Changes in Shipping Lanes to Reduce Whale Ship Strikes by 74 Percent

Written by on June 25, 2009 in Marine Life, Policy & Ocean Law
North Atlantic right whale mother and calf

North Atlantic right whale mother and calf

In a press release from NOAA Fisheries Service on May 26, NOAA announced that after years of study, changes will be made in shipping lanes into Boston in order to prevent collisions between large ships and whales.

The changes, implemented on June 1, asked ships 300 gross tons and above to avoid a specific area in the Great South Channel from April through July, when the highly endangered North Atlantic right whale faces the greatest risk of collision with ships.

Ships coming from the south and entering Boston Harbor in shipping lanes will also have a modified path.  The north-south traffic lanes have narrowed from 4 miles across to only 3.  The width of the east-west path was narrowed in 2007.

The North Atlantic right whale is so vulnerable to ship collisions because their primary feeding and migration areas overlap with the major East Coast shipping lanes.  The changes are predicted to reduce the relative risk of right whale ship strikes by 74 percent from April through July.

During the spring, more than half the world’s North Atlantic right whales are known to be in the Boston shipping lanes area throughout the spring and approximately 3,500 ships travel through the entire Boston shipping lanes area every year.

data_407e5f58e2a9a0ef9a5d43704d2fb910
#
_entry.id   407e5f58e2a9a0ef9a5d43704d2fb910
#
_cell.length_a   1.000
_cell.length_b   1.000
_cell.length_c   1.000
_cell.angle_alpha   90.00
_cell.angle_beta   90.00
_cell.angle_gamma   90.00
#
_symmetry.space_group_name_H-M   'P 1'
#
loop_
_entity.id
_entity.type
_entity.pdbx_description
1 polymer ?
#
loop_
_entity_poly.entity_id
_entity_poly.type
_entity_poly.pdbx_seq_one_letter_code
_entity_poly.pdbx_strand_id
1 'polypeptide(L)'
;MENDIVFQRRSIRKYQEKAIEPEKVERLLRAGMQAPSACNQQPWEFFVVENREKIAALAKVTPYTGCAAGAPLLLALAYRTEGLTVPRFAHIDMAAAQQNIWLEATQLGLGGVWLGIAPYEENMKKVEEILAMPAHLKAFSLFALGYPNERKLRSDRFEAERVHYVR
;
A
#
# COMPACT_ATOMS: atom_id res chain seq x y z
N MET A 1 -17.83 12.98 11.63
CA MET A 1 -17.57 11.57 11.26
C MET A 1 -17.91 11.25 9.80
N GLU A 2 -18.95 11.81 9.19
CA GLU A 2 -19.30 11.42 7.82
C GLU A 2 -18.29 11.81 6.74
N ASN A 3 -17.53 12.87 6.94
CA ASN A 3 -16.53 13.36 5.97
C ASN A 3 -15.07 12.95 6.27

“Through years of study we have determined that these changes will likely provide a safer environment for whales and mariners, and at the same time, provide the least amount of disruption and impact to the economy,” said Jim Balsiger, NOAA’s acting assistant administrator for NOAA’s Fisheries Service.  “NOAA and our partners are working extremely hard to do all we can to help save this critically endangered species, while helping mariners stay safe and productive.”

Working with the Coast Guard, which assessed safety and navigational effects on the shipping industry, NOAA researchers used more than 20 years of sighting data to determine the risk of whale strikes in and around the Boston area to help develop effective changes.  NOAA proposed the changes to the International Maritime Organization in March 2008.

The changes were accepted and will be reflected on all charts and used by the international shipping industry.  NOAA’s Fisheries Service is working with NOAA’s Ocean Service and the U.S. Coast Guard to add the changes to nautical charts and the U.S Coast Pilot.

Copyright ©  2009 by Marine Science Today, a publication of OceanLines LLC

About the Author

About the Author: Emily Tripp is the Publisher and Editor of She holds marine science and biology degrees from the University of Miami's Rosenstiel School of Marine and Atmospheric Science and a Master of Advanced Studies degree in Marine Biodiversity and Conservation from Scripps Institution of Oceanography. When she's not writing about marine science, she's probably running around outside or playing with her dog. .


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